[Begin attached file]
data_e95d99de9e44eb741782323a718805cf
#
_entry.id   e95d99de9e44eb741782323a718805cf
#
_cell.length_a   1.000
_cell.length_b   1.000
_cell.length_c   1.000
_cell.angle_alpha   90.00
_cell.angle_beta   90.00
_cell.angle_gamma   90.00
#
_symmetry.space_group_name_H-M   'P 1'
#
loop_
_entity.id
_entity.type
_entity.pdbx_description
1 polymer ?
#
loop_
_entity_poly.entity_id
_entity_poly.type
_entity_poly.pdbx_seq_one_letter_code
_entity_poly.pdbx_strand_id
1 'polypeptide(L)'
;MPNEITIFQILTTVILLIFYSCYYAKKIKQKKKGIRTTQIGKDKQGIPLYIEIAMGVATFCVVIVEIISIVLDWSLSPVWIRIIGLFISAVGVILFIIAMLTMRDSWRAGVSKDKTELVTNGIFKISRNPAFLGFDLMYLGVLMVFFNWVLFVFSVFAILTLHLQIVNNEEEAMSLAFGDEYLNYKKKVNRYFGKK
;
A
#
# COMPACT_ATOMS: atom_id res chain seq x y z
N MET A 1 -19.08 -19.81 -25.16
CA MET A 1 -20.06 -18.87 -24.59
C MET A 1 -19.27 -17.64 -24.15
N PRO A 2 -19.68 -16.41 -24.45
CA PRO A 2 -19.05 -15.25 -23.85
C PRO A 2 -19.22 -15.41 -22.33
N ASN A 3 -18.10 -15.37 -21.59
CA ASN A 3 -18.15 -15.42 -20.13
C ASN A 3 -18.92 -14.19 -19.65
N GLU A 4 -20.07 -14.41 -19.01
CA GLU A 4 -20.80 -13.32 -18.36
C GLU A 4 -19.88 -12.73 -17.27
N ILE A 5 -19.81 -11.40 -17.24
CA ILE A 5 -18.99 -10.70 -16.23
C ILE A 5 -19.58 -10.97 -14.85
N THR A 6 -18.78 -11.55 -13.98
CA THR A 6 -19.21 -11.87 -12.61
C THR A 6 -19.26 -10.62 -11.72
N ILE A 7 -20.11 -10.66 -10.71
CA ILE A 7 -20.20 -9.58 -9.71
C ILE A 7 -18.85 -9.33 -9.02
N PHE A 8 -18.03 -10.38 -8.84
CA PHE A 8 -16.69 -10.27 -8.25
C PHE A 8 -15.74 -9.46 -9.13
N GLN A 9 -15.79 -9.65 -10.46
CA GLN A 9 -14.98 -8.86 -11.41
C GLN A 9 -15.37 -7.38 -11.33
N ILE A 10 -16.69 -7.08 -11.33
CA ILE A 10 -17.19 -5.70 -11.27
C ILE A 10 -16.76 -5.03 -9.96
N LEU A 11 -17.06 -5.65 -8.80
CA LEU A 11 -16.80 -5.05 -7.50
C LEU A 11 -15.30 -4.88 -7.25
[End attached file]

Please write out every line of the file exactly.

data_e95d99de9e44eb741782323a718805cf
#
_entry.id   e95d99de9e44eb741782323a718805cf
#
_cell.length_a   1.000
_cell.length_b   1.000
_cell.length_c   1.000
_cell.angle_alpha   90.00
_cell.angle_beta   90.00
_cell.angle_gamma   90.00
#
_symmetry.space_group_name_H-M   'P 1'
#
loop_
_entity.id
_entity.type
_entity.pdbx_description
1 polymer ?
#
loop_
_entity_poly.entity_id
_entity_poly.type
_entity_poly.pdbx_seq_one_letter_code
_entity_poly.pdbx_strand_id
1 'polypeptide(L)'
;MPNEITIFQILTTVILLIFYSCYYAKKIKQKKKGIRTTQIGKDKQGIPLYIEIAMGVATFCVVIVEIISIVLDWSLSPVWIRIIGLFISAVGVILFIIAMLTMRDSWRAGVSKDKTELVTNGIFKISRNPAFLGFDLMYLGVLMVFFNWVLFVFSVFAILTLHLQIVNNEEEAMSLAFGDEYLNYKKKVNRYFGKK
;
A
#
# COMPACT_ATOMS: atom_id res chain seq x y z
N MET A 1 -19.08 -19.81 -25.16
CA MET A 1 -20.06 -18.87 -24.59
C MET A 1 -19.27 -17.64 -24.15
N PRO A 2 -19.68 -16.41 -24.45
CA PRO A 2 -19.05 -15.25 -23.85
C PRO A 2 -19.22 -15.41 -22.33
N ASN A 3 -18.10 -15.37 -21.59
CA ASN A 3 -18.15 -15.42 -20.13
C ASN A 3 -18.92 -14.19 -19.65
N GLU A 4 -20.07 -14.41 -19.01
CA GLU A 4 -20.80 -13.32 -18.36
C GLU A 4 -19.88 -12.73 -17.27
N ILE A 5 -19.81 -11.40 -17.24
CA ILE A 5 -18.99 -10.70 -16.23
C ILE A 5 -19.58 -10.97 -14.85
N THR A 6 -18.78 -11.55 -13.98
CA THR A 6 -19.21 -11.87 -12.61
C THR A 6 -19.26 -10.62 -11.72
N ILE A 7 -20.11 -10.66 -10.71
CA ILE A 7 -20.20 -9.58 -9.71
C ILE A 7 -18.85 -9.33 -9.02
N PHE A 8 -18.03 -10.38 -8.84
CA PHE A 8 -16.69 -10.27 -8.25
C PHE A 8 -15.74 -9.46 -9.13
N GLN A 9 -15.79 -9.65 -10.46
CA GLN A 9 -14.98 -8.86 -11.41
C GLN A 9 -15.37 -7.38 -11.33
N ILE A 10 -16.69 -7.08 -11.33
CA ILE A 10 -17.19 -5.70 -11.27
C ILE A 10 -16.76 -5.03 -9.96
N LEU A 11 -17.06 -5.65 -8.80
CA LEU A 11 -16.80 -5.05 -7.50
C LEU A 11 -15.30 -4.88 -7.25